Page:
The 911 point is an interesting one, because one of the things that makes the Porsche so usable is its pair of small rear seats. The i8 has those, too. Rachel Burgess made the best use of them: “The i8 isn’t practical, they said. Never willing to take someone’s word for it, I ventured home to take my toddler niece for a ride. Admittedly, it was a workout getting her in and out, and her little legs were up the seatback, but she was more than happy. That said, only a fourfooter would have worked as a front passenger after accommodating the baby seat.”

A major theme running through colleagues’ comments is just how much there is to discover about the car. Matt Burt puts it nicely: “Marketeers bang on about ‘surprise and delight’, that child-like feeling of joy you get when you discover something new and satisfying about a recently purchased product, be it a four-bedroomed house or a pot of natural yoghurt.

“In that respect, the i8 is the gift that keeps on giving, and not just for those of us fortunate enough to get behind the wheel. Driving through south-west London, responding to gawks and looks with a knowing grin, I felt like a cutting-edge tech wizard cum superhero – the Cornish Tony Stark, perhaps.”

Another theme is how much fun it is to drive in fully electric mode. Holder says: “Sometimes, usually when pottering around town silently, you feel like you’ve arrived from another planet.”

There’s a caveat to that, though, as Saunders explains: “It’s what makes the i8 easy to use and good as an EV that also makes it less than brilliant as a driver’s car: the overly light steering, the skinny front tyres and the effect they have on handling balance, the lack of some balls-tobones authentic engine noise rather than all that speaker-borne stuff, and so on.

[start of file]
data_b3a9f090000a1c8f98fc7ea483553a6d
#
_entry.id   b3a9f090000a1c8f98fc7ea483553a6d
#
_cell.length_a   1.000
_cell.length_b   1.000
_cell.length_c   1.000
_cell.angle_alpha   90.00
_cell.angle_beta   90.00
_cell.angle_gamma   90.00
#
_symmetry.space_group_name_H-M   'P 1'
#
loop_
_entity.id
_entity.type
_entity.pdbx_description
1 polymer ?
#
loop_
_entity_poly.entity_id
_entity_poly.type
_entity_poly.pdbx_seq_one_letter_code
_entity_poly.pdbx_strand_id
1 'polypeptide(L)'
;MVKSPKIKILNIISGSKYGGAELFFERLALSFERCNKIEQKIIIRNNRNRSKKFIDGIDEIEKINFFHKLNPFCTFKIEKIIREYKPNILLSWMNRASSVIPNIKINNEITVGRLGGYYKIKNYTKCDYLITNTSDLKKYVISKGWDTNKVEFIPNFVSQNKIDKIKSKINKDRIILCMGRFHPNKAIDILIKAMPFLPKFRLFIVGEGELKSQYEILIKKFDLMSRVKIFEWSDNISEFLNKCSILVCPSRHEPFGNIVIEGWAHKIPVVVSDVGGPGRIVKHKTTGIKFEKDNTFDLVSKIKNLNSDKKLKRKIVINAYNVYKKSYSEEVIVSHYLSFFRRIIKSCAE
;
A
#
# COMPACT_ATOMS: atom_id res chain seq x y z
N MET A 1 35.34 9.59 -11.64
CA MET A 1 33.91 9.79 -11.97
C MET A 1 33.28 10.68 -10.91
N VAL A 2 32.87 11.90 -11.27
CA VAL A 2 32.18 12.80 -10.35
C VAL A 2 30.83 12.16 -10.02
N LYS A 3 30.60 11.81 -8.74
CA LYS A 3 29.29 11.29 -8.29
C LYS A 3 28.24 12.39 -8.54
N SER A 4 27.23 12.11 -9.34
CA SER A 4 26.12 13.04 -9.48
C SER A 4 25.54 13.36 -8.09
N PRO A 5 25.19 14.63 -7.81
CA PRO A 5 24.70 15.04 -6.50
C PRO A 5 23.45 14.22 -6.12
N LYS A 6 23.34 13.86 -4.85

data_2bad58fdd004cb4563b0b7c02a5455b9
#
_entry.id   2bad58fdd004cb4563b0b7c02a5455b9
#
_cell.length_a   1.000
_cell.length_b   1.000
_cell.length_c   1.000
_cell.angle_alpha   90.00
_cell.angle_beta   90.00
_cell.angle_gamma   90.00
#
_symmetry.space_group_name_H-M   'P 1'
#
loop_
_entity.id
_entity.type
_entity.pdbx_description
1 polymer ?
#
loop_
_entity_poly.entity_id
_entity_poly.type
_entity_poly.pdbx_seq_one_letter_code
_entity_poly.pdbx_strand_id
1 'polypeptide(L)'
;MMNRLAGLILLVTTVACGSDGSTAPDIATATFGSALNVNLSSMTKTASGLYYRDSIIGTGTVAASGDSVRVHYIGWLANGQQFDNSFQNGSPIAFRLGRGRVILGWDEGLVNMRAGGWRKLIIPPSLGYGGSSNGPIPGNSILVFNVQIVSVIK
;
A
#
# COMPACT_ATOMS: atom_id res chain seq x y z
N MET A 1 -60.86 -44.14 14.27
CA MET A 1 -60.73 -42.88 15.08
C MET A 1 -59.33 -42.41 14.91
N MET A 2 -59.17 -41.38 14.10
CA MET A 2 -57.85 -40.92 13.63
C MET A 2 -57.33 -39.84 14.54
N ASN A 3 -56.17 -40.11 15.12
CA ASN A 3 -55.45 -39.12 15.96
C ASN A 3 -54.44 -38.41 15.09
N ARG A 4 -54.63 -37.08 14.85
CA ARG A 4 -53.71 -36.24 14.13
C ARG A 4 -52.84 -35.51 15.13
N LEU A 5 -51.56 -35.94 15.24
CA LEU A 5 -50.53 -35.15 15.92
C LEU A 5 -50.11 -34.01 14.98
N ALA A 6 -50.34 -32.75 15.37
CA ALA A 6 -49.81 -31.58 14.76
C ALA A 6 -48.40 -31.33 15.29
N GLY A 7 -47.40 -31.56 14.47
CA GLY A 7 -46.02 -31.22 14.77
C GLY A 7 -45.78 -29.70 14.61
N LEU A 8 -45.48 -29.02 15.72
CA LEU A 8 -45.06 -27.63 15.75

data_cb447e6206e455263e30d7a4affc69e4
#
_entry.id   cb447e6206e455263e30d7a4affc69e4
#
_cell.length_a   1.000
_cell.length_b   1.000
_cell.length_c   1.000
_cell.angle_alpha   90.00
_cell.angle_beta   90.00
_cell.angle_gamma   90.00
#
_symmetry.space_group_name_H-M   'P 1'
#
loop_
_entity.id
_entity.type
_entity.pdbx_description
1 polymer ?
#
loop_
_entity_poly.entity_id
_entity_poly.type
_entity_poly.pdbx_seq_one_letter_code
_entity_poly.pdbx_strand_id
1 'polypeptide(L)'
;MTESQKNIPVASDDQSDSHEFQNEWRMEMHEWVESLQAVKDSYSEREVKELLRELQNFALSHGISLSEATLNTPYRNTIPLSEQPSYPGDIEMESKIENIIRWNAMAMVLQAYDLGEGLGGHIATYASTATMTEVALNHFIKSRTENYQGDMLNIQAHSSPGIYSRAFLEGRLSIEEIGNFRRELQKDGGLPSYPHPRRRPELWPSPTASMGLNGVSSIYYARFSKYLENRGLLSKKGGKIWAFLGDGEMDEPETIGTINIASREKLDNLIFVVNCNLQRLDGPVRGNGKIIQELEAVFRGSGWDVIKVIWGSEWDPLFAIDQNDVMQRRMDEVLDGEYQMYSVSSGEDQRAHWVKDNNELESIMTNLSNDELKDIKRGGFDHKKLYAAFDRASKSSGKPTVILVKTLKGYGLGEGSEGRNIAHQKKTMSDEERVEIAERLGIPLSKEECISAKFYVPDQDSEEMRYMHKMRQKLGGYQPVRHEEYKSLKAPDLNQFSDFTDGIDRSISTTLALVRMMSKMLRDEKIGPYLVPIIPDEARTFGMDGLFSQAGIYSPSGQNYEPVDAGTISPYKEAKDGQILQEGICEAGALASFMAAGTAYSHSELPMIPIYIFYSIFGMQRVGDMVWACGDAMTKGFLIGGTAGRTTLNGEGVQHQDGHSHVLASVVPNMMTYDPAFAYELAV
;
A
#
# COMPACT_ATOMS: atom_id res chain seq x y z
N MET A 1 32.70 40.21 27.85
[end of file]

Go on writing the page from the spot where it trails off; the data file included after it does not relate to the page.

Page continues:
“But I don’t mind, actually. To me, the appeal of the powertrain, combined with a chassis that does just about enough, gives the car plenty of dynamic allure.”

Meanwhile, James Holloway isn’t a fan of the interior, remarking that it is too similar to every other BMW in the range. He offers BMW some free advice, though, on how to improve it: “Imagine if the top of the iDrive controller became like an old iPod click wheel. Suddenly, a little swipe here and a twist of the finger there and the system would be as modern as the avant-garde styling.”

But before James could get to work on a prototype for BMW, the i8 was back with Frankel, leaving us all to stroke our beards and think how best to summarise its time with us. We return to Burt for the last word.

“Let’s be honest: the i8 hasn’t reinvented the automobile. What it has done, though, is stretch our imaginations and expectations of what an electrified car can be and do.